In the last several years, China has made extraordinary strides in the specialty-coffee realm. The country's coffee-related efforts have been focused on the Yunnan...Read the Whole Stories from the Field Post
Coffee Quality Institute (CQI) has a global staff that enables us to further our mission of improving the quality of coffee and the lives of people who produce it. Today we profile one of our staff members, Chengcheng Su, who serves as the manager of CQI’s operations in China.
Chengcheng Su knew early in her professional life that she wanted to work in the food industry, but it took her a while to narrow that focus to coffee. After earning her bachelor’s degree from China’s Zhejiang Gongshang University, Chengcheng (who goes by CC) received a scholarship from the European Union’s Erasmus Mundus program to study food innovation and product design for two years across Europe.
At the end of that program, she received offers from a couple of companies to do her master’s thesis—one involved experimenting on popsicles, while the other focused on sensory analysis on the Illycrema product with illycaffe. She opted for the latter option, despite not being much of a coffee drinker at the time. The rest, as they say, is history. “The four and a half months at illycaffe truly turned me into a coffee lover and made me want to work with coffee,” CC says today. “I loved the people there, I loved having my morning macchiato, and I loved how everything smelled like coffee.” From there she continued her coffee pursuits—and stayed in the Illy family—by attending Economics and Science of Coffee, a master program initiated by the Ernesto Illy Foundation.
While CC was earning her coffee education, China—the nation where she was born—was undergoing its own growth and transformation in the coffee realm. The nation focused its efforts in particular on developing coffee production in the Yunnan region, which now accounts for more than 98 percent of the coffee produced in China. Through these efforts, China has become a global coffee player: A USDA report released in December 2018 shows that China is the world’s ninth-largest arabica coffee producer, with 2 million bags (60kg) produced per year.
After finishing up at Illy, CC returned to China and soon took a job as the manager of the international communications department with Yunnan International Coffee Exchange (YCE), an organization that aims to facilitate the trade of coffee from Yunnan and elsewhere in Asia, and which now works closely with CQI. Following her experience at YCE, CC joined CQI three years ago, and currently serves as CQI’s China manager.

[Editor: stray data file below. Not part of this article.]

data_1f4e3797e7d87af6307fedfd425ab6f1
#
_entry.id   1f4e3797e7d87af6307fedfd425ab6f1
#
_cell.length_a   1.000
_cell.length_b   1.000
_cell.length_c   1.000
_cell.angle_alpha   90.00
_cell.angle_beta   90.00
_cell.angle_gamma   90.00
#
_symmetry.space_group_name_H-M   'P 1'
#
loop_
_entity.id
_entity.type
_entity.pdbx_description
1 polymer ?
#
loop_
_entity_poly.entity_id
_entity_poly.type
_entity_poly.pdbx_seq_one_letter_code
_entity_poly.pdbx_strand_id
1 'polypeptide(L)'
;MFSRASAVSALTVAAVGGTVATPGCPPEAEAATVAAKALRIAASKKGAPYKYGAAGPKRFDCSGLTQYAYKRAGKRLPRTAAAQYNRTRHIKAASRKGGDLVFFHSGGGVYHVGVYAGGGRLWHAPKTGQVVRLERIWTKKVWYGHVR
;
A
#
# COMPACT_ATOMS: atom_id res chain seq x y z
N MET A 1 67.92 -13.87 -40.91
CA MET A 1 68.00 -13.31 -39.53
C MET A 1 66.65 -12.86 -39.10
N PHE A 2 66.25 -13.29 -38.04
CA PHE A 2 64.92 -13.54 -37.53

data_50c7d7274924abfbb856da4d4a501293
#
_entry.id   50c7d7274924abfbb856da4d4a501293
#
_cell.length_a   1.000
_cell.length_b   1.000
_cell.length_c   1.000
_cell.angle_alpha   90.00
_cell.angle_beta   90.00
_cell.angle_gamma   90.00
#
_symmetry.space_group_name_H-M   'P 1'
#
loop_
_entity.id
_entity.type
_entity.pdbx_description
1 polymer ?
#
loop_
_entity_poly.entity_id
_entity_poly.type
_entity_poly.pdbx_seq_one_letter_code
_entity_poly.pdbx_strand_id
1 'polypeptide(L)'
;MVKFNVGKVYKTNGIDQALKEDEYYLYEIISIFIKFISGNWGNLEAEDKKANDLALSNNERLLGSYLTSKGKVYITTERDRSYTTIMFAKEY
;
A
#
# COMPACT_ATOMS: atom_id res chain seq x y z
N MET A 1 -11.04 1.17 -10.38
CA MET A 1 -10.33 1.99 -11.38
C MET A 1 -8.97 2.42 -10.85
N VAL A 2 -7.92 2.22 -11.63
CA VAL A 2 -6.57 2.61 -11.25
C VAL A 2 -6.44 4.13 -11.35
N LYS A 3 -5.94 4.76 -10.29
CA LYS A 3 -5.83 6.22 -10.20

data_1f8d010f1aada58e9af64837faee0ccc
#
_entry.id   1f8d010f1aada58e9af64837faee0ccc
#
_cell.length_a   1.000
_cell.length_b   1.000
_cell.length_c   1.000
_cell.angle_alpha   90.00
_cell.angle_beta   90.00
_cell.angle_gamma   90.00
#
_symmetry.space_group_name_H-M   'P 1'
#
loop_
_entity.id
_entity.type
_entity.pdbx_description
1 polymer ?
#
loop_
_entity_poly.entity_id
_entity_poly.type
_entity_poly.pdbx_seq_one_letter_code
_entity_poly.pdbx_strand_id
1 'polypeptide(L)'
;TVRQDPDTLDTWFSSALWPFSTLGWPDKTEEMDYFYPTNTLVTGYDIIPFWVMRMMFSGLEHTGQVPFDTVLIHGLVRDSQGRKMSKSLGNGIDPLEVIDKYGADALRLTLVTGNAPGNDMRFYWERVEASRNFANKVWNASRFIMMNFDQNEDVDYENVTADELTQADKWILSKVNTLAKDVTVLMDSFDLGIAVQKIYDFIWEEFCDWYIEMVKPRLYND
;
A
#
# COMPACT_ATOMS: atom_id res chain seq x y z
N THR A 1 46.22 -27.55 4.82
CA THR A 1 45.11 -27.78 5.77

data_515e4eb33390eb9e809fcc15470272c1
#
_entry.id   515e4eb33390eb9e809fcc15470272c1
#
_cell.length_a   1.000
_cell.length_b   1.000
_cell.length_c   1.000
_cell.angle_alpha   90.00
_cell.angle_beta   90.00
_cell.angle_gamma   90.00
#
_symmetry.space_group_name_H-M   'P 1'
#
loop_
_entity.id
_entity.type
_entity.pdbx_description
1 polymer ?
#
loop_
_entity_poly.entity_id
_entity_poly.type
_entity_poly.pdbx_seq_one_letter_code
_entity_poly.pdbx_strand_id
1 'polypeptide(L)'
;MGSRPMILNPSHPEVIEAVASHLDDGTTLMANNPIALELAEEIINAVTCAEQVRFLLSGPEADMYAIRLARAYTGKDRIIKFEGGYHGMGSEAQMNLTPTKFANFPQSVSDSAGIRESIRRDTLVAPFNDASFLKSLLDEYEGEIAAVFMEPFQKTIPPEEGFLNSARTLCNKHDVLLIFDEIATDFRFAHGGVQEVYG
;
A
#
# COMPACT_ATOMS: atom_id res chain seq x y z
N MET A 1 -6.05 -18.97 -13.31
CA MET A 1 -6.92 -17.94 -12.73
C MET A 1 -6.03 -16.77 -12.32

In her current job, CC plays a key role in managing CQI’s projects in China, which include tailored training and workshops for Yunnan producers on plant nutrition, post-harvest processing, cupping, cost of production, and more, helping farmers produce high-quality coffee in a consistent, cost-efficient way. CQI has also been providing comprehensive marketing and branding support to Yunnan since August of 2016 to raise people’s awareness and recognition of coffee from China, and to enhance the value and reputation of Yunnan coffee. A production and processing manual specifically for the Yunnan region has been developed by CQI consultants and staff and will be published later this year.
While CC has been managing CQI’s projects in China, the Q Program has seen an immense amount of growth in the country: There are currently over 1,000 Q Arabica Graders in China, and China will soon become the country with the most Q Graders in the world. CC has served as the translator for 13 Q Courses in China for 7 different Q Instructors. CC also helps support the development of the Q Processing program in Asia, which is attracting increased attention from coffee stakeholders across the supply chain there.
For CC, supporting CQI’s growth in China means she’s constantly on the move. “It’s a job that involves lots of travel—I have about 60 flights and 180 days outside of my home office per year on average,” she says, “and for half of those 180 days I am either in the coffee field with CQI consultants doing trainings and evaluations, in a meeting room with our partners in China discussing work plans, or at coffee trade shows, forums, or competitions.”
By working with CQI to improve quality in China’s coffee, CC is playing a key role in the country’s growth as a coffee sector, which she says is one of her favorite things about her role. The quality improvement in China’s coffee can be seen in the Best of Yunnan green coffee competition, where the average score of competing coffees has improved from 79.95 in 2015 to 82.13 in 2018, according to information from YCE. CC says she has observed many changes in Yunnan coffee that may have helped lead to this quality improvement. “During my dozens of visits to different farms in Yunnan over the past several years, I have seen an increase in raised beds being used, more natural and honey coffees being produced, and cleaner fermentation tanks and machines on farms,” she says. “I also see more producers attending our trainings, not only on agriculture and processing, but on cupping, and they are more familiar with specialty coffee than before.”
While all of this forward momentum for coffee in China keeps CC busy, she says she wouldn’t have it any other way. “Life is short, and I believe we should work on things that interest and excite us,” she says. “That’s why I chose coffee.”
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